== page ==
Book Review: Readings
Madison Smartt Bell
Reviewed by Scott Blackwood, Fri., Feb. 2, 2001
Master of the CrossroadsA Novel
by Madison Smartt Bell
Pantheon, 732 pp., $30
Master of the Crossroads, Madison Smartt Bell's second installment of his Haitian trilogy begun with All Souls' Rising in 1996, is the tale of the rise to power of Haitian revolutionary leader Toussaint Louventure. But Bell envisions the novel, and the trilogy as a whole, as much more than a sweeping historical saga. In a 1995 interview, Bell said that he intended the Haitian books as an inquiry into what it meant to be a human being. So from the outset, his ambitions were larger than, say, a historical novelist's like James Michener. And with Master of the Crossroads, he continues his literary inquiry based on exhaustive research of Haitian history (it contains a glossary of Creole terms, Toussaint's original letters, maps, and even an index of 64 different skin color classifications). But even though Bell is particularly adept at rendering, often at the same time, extreme cruelty, eccentricity, desire, malevolence, and indifference in his characters, these human complexities often seem at odds with the characters' more predictable actions, as if the story had already been written for them, rather than their actions folding out of who they are. In trying to have it both ways -- a historical novel and a literary inquiry -- Bell has misplaced something. In his desire to give us everything, in trying to evoke the physical, metaphysical, political, and moral dislocation of Haiti, some of the direct experience of it is, strangely, lost in the details.
Toussaint Louventure is a shadowy, prophet-like figure throughout the novel, a human crossroads, where the physical and metaphysical meet. And as Bell no doubt intends, Toussaint remains more enigma than man. But enigmas lack warmth. So, as in All Souls' Rising, Bell gives the role of prime witness to the carnage of the slave rebellion to Antoine Hébert, a French doctor, who serves as the moral consciousness of the novel. Hébert, a sensitive, compassionate man, is set adrift in the winding currents of the rebellion (he becomes a ghost letter writer of sorts for Toussaint), and loses his mistress, Nanon, to a sadistic slaveowner's son in the process. He spends a good portion of the novel trying to retrieve her (emotionally and physically), just as he spent a good deal of All Souls' Rising looking for his sister. While on his quest, he encounters Madame Fortier, the sadistic son's mother, and she (besides reciting exposition, a clunky genre device that Bell resorts to too often), tells him to give up his pursuit and explains the meaning of the snuffbox Hébert carries as a talisman, and which Fortier's son left in place of Hébert's mistress. Their confrontation is hypnotic:
Madame Fortier took up the snuffbox from her lap and turned it so that it glittered in the light. "Of all I loathed about that man [Maltrot, the father of her son]," she said, "I most detested his manner of taking snuff. For he always used it as a seasoning of some abomination he had devised. ... But he has taken his last pinch." She opened her knees in a gesture that seemed almost lewd, letting the box fall back into the hollow of her skirts. She closed her thighs to hide the box, and rolled her weight toward the doctor. "Tell me, have you looked inside?" Her eyes shone on him strangely. "Do you know what it contains?"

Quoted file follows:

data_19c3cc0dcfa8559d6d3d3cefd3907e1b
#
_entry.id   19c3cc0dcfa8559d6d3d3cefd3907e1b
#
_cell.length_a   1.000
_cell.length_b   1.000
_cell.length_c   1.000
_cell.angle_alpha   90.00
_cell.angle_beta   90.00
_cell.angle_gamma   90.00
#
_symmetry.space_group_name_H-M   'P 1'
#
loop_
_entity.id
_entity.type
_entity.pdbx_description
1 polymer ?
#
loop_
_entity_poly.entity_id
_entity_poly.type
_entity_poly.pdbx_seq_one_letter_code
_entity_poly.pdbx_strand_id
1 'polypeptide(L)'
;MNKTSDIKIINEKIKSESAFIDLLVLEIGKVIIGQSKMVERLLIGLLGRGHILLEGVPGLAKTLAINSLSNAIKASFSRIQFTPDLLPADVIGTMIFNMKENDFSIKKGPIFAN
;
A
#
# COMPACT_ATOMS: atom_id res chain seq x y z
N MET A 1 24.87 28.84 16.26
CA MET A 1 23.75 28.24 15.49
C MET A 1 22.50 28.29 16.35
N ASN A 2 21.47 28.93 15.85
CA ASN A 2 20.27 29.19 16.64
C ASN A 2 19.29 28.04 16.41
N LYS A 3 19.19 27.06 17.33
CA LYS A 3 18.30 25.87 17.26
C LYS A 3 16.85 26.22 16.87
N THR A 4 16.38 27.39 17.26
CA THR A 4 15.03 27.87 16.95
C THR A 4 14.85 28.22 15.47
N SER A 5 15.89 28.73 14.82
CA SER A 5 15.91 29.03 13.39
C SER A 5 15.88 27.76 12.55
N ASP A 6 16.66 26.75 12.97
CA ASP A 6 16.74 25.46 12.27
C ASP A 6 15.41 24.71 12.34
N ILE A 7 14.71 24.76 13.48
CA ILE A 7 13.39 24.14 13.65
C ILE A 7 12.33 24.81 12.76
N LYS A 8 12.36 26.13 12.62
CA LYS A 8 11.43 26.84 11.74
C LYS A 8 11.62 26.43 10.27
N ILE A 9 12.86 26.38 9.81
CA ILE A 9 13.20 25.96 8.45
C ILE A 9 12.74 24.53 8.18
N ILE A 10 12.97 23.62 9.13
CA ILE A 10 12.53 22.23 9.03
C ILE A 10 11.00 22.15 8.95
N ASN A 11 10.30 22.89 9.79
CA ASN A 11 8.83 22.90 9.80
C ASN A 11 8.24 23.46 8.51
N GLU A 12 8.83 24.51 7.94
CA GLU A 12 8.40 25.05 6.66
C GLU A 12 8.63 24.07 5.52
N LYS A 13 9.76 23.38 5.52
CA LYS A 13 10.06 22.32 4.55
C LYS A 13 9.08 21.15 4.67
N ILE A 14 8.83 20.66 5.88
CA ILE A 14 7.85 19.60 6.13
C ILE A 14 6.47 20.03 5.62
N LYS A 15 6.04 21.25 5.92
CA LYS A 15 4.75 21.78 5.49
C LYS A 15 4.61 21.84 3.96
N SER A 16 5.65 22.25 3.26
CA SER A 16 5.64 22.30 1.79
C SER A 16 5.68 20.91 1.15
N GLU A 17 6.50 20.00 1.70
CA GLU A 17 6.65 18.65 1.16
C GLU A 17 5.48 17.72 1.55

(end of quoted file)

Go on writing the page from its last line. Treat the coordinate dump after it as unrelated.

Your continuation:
The doctor swallowed. "The amputated sexual member, evidently mummified, of a human male."
"Why, you are absolutely correct!" Madame Fortier snapped her knees apart so sharply that the tightening skirt fabric catapulted the box into the air. She reached to catch it in one hand and, laughing gaily as a girl, offered it to the doctor. "Your prize, sir, is yours to keep -- so far as I'm concerned. My son ... presented it as a compliment to me. Tangible proof that he had severed the organ that planted the seed of him in my womb."
During this meeting, Madame Fortier also reveals to the doctor that the curious cases of infant lockjaw he has seen, from which infants eventually starve to death because they can't nurse, are caused by midwives surreptitiously sticking needles into the tops of the infants' skulls. In this way, Fortier informs him, "a child born into a world of hellish torments" can be released and go back to Africa. This image of self-genocide is joined in the novel by the vision of bayoneted white infants held aloft, their arms and legs flailing. These are signs of an apocalypse in motion, a primal evisceration of the human being as a concept. In other words, such political revolutions, Bell seems to say, tear apart and remake our idea of the human -- and these metaphors are first practiced, often horribly, on the body.
In these moments, when historical information is set aside and we're allowed to focus on the common horror, Bell's writing evokes a kind of macabre stillness. Elsewhere, particularly later in the book, Bell seems to strain for effect under the weight of the historical narrative. In certain chapters, particularly the first-person narratives with Riau, a sometimes deserter, sometimes captain in Toussaint's army, the heaviness of exposition seems particularly evident. And a number of the scenes, particularly with Doctor Hébert and Choufleur (Madame Fortier's cruel son), seem beyond plausibility and mired in cliché (though Bell seems to want us to link them to the heady mix of Voodoo and Christianity that wafts through the chapters).
In that 1995 interview at the outset of his Haitian trilogy, Bell said that the temptation in historical fiction is to generalize too much. But in Master of the Crossroads, he gives us such a detailed history that he sometimes neglects the most general thing of all -- what makes us human.
SMU Press will publish Scott Blackwood's debut collection of short stories, In the Shadow of Our House, in May